Remuneration packages can be fantastic for both employer and employee, being flexible and potentially tax efficient for both parties.
Although factors such as minimum wage and paid holiday must at least equal the statutory minimum, many aspects of remuneration are at the discretion of employers. There are then a number of opportunities to structure packages to take advantage of the various tax and National Insurance exemptions and reliefs available.
1. Salary Sacrifice Arrangements.
These allow employers to offer employees the opportunity to sacrifice a certain amount of their cash salary in return for a non-cash benefit.
It is possible in these circumstances for the employee to save tax and Class 1 National Insurance Contributions, and for the employer to also save on National Insurance. In particular, this option can be very effectively used in order to enable employees to benefit from the tax exemption for Childcare vouchers.
2. Flexible Benefits Scheme.
It’s often said that happy employees are productive employees, and a flexible benefits scheme could certainly be an effective way to keep the office cheery. Simply put, employees can decide for themselves whether they would prefer part of their salary in cash or benefits-in-kind, such as extra paid holiday or private healthcare.
There are certain elements which are obviously fixed; minimum levels of cash salary, paid holiday and pension provision must for, instance, be maintained. Nevertheless, beyond these, employees can tailor remuneration to their individual needs.
As above, it is entirely possible in these circumstance for both employee and employer to make National Insurance and tax savings, depending on which benefits an employee selects.
3. Saving Employees’ National Insurance Contributions.
Even where a benefit is not exempt from tax and National Insurance, it can still be beneficial for employees to choose a benefit-in-kind, as this will save employee Class 1 National Insurance Contributions. Many benefits are only liable to Class 1A, which is only payable by the employer.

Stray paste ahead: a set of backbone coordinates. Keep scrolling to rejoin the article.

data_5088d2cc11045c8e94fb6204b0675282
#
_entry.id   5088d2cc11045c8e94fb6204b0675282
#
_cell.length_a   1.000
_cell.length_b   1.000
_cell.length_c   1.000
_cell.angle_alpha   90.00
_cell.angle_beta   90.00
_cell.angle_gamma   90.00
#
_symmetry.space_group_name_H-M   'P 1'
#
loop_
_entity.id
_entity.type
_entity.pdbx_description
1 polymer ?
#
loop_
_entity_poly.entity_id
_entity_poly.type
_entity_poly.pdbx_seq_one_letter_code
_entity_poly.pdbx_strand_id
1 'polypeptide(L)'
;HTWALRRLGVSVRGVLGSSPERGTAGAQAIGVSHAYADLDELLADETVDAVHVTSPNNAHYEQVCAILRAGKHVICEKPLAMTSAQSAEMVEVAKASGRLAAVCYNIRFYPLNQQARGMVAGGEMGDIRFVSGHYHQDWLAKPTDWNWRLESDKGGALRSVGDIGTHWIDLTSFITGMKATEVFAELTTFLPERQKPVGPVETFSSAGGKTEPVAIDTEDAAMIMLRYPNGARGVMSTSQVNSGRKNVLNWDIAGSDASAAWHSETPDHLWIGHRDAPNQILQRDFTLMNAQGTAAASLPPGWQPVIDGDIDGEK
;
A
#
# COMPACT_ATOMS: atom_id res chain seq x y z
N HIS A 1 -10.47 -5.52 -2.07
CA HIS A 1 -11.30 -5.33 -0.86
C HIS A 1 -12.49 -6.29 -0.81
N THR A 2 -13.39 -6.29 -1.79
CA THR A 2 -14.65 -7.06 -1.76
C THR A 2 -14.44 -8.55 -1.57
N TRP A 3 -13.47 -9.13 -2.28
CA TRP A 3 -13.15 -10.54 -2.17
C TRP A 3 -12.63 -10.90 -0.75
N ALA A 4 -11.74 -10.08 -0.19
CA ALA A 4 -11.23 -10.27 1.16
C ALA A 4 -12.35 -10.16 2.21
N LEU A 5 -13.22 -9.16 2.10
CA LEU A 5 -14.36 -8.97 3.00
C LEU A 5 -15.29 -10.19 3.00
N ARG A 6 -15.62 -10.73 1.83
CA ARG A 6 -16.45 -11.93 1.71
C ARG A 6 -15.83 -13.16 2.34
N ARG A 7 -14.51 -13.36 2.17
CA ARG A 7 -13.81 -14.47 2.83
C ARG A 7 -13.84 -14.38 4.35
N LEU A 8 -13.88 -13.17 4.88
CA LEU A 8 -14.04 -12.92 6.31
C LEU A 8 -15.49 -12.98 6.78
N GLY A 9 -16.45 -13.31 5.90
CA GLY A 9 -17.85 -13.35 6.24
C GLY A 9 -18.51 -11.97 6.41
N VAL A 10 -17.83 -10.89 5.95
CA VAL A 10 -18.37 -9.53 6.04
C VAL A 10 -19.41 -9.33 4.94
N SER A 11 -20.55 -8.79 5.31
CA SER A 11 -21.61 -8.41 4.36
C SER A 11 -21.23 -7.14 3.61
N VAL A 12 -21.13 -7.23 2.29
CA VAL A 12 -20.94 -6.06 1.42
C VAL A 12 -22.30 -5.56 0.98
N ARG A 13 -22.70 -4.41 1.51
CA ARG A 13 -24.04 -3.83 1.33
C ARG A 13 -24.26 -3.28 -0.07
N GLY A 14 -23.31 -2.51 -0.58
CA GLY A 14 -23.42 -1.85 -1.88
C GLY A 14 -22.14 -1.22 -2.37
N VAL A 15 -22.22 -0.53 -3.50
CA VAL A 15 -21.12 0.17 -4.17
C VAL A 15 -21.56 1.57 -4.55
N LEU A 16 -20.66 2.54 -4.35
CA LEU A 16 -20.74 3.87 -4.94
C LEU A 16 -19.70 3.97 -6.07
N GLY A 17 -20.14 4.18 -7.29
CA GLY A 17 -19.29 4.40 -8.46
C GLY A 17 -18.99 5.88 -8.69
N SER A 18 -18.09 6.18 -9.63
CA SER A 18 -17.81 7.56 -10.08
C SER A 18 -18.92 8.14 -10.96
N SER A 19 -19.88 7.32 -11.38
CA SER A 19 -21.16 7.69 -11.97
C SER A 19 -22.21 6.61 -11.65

4. Tax Free Benefits to Employees Earning Under £8,500.
The vast majority of non-cash benefits are only taxable when provided to employees earning at a rate of over £8,500 a year, therefore employees earning less than this are eligible for tax-free benefits. This can be especially useful for situations, where an employee perhaps only works one day a week.
5. Beware the £8,500 Trap.
An employee whose actual cash salary is less than £8,500 in a tax year can still be regarded as earning at a higher rate for the purposes of benefits-in-kind allowances. This is due to the cash value of these benefits being taken into consideration when determining whether the £8,500 threshold has been reached.
In addition, where an employee only works for part of the year, their annualised earnings are used to determine their yearly wage, rather than actual earnings for the period of employment.
If this information has got you thinking about the opportunities presented by looking into your employee remuneration options, this article has been summarised into a handy factsheet for you to download here. If you’d like to know about remuneration possibilities for your business, please get in contact by calling 0800 077 6410 or emailing email@example.com.